In the run up to 2018 midterm Congressional elections, bipartisan Harvard panel recently launched a “Cybersecurity Campaign Playbook” to safeguard polling process from hacking and propaganda. The Belfer Center for Science and International Affairs, based at the Harvard Kennedy School of Government, have charted out the guidelines in collaboration with top politicians and security experts.
According to a report published in Reuters, the Harvard University will soon release a 27-page guidelines on how the U.S. can prevent hacking attacks during elections. The recommendations reportedly suggest campaign leaders to focus on enhancing security and to implement measures such as two-factor authentication process for email access and end-to-end encryption messaging via Signal and Wickr services.
The contents of the playbook include topics such as The Vulnerable Campaign Environment, The Threats Campaigns Face, Managing Cyber Risks, and Steps to Securing Your Campaign, among other pressing issues. The handbook is a result of Belfer’s four-month-old effort called “Defending Digital Democracy” (DDD) program.
Interestingly, Belfer’s effort to protect elections from cyber crimes has gathered support from top officials of Republicans as well as Democrats. Democrat’s Robby Mook, who organized Hillary Clinton’s 2016 presidential election bid and Republican’s and Matt Rhoades, who led Mitt Romney’s 2012 campaign, were the prominent faces of this program, Silicon.co.uk reported. Cybersecurity experts from tech giants like Google, Facebook, and computer security company CrowdStrike also provided their insights in Belfer’s program.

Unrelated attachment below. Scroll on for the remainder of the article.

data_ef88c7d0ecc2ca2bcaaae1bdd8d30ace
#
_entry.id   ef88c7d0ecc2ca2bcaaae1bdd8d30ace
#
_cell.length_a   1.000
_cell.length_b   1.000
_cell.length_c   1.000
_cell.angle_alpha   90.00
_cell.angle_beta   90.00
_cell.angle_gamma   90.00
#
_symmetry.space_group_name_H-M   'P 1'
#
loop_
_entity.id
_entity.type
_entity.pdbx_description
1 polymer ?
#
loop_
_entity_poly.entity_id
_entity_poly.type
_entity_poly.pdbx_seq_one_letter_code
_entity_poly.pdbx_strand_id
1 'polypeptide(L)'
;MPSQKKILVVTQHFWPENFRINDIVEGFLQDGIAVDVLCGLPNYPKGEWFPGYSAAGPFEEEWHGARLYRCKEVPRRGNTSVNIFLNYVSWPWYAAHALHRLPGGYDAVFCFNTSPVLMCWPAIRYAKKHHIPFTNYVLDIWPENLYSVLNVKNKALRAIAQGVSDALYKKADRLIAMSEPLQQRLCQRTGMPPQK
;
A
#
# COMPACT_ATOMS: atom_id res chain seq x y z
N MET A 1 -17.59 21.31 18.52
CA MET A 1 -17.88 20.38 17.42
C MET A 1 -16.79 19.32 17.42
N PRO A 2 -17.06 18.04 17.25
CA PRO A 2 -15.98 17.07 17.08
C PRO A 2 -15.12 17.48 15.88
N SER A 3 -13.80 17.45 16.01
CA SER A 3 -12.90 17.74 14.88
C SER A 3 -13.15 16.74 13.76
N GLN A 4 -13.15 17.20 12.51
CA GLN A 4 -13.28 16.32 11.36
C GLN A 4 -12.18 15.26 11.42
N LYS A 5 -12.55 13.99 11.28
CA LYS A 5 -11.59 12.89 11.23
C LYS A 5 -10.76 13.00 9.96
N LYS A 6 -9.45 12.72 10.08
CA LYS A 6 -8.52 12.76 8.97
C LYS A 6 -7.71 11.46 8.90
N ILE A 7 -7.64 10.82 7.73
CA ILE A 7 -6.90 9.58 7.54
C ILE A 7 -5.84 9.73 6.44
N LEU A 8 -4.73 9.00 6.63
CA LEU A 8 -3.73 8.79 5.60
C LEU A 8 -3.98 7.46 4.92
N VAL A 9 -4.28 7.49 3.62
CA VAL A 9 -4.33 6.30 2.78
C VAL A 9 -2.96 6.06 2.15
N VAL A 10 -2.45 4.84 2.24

Belfer co-director Eric Rosenbach said another guidebook aimed at state election officials will be released in Spring. “Deterring information operations is inherently a government responsibility, and the technology firms will decide how to act on their platforms, but state organizations are the victims”, Rosenbach told Reuters.
Debora Plunkett, a 31-year veteran of the National Security Agency (NSA) who joined the Belfer Center in July this year was quoted as saying “we heard from campaigns that there is nothing like this that exists. We had security experts who understood security and election experts who understood campaigns, and both sides were eager to learn how the other part worked.”
To make its program a success, Belfer Center has told its students to go out in various states to observe, understand and analyze elections procedures and voting technologies.